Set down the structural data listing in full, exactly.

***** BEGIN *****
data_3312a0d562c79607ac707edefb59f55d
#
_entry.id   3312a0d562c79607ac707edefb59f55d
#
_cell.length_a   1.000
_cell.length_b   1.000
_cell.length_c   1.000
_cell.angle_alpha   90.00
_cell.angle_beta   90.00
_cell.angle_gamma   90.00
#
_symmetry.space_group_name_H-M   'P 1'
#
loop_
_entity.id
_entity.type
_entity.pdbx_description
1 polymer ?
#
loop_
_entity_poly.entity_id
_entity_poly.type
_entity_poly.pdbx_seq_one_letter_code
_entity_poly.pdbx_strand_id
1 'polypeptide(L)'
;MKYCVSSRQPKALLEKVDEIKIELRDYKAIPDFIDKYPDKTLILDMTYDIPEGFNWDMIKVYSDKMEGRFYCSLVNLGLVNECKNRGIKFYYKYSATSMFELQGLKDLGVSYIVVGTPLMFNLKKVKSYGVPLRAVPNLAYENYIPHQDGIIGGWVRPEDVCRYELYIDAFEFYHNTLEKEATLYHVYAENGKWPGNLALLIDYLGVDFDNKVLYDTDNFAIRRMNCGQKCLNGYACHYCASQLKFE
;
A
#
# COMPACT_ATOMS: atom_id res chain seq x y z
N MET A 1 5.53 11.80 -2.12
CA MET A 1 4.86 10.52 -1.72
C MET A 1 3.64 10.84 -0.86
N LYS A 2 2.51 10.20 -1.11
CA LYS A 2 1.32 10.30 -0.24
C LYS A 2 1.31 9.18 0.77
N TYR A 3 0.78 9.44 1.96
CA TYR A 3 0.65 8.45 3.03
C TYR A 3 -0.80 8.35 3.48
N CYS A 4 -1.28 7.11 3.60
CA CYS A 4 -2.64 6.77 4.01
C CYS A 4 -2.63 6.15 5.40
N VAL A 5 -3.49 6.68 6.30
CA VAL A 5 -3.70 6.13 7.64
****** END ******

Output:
data_3312a0d562c79607ac707edefb59f55d
#
_entry.id   3312a0d562c79607ac707edefb59f55d
#
_cell.length_a   1.000
_cell.length_b   1.000
_cell.length_c   1.000
_cell.angle_alpha   90.00
_cell.angle_beta   90.00
_cell.angle_gamma   90.00
#
_symmetry.space_group_name_H-M   'P 1'
#
loop_
_entity.id
_entity.type
_entity.pdbx_description
1 polymer ?
#
loop_
_entity_poly.entity_id
_entity_poly.type
_entity_poly.pdbx_seq_one_letter_code
_entity_poly.pdbx_strand_id
1 'polypeptide(L)'
;MKYCVSSRQPKALLEKVDEIKIELRDYKAIPDFIDKYPDKTLILDMTYDIPEGFNWDMIKVYSDKMEGRFYCSLVNLGLVNECKNRGIKFYYKYSATSMFELQGLKDLGVSYIVVGTPLMFNLKKVKSYGVPLRAVPNLAYENYIPHQDGIIGGWVRPEDVCRYELYIDAFEFYHNTLEKEATLYHVYAENGKWPGNLALLIDYLGVDFDNKVLYDTDNFAIRRMNCGQKCLNGYACHYCASQLKFE
;
A
#
# COMPACT_ATOMS: atom_id res chain seq x y z
N MET A 1 5.53 11.80 -2.12
CA MET A 1 4.86 10.52 -1.72
C MET A 1 3.64 10.84 -0.86
N LYS A 2 2.51 10.20 -1.11
CA LYS A 2 1.32 10.30 -0.24
C LYS A 2 1.31 9.18 0.77
N TYR A 3 0.78 9.44 1.96
CA TYR A 3 0.65 8.45 3.03
C TYR A 3 -0.80 8.35 3.48
N CYS A 4 -1.28 7.11 3.60
CA CYS A 4 -2.64 6.77 4.01
C CYS A 4 -2.63 6.15 5.40
N VAL A 5 -3.49 6.68 6.30
CA VAL A 5 -3.70 6.13 7.64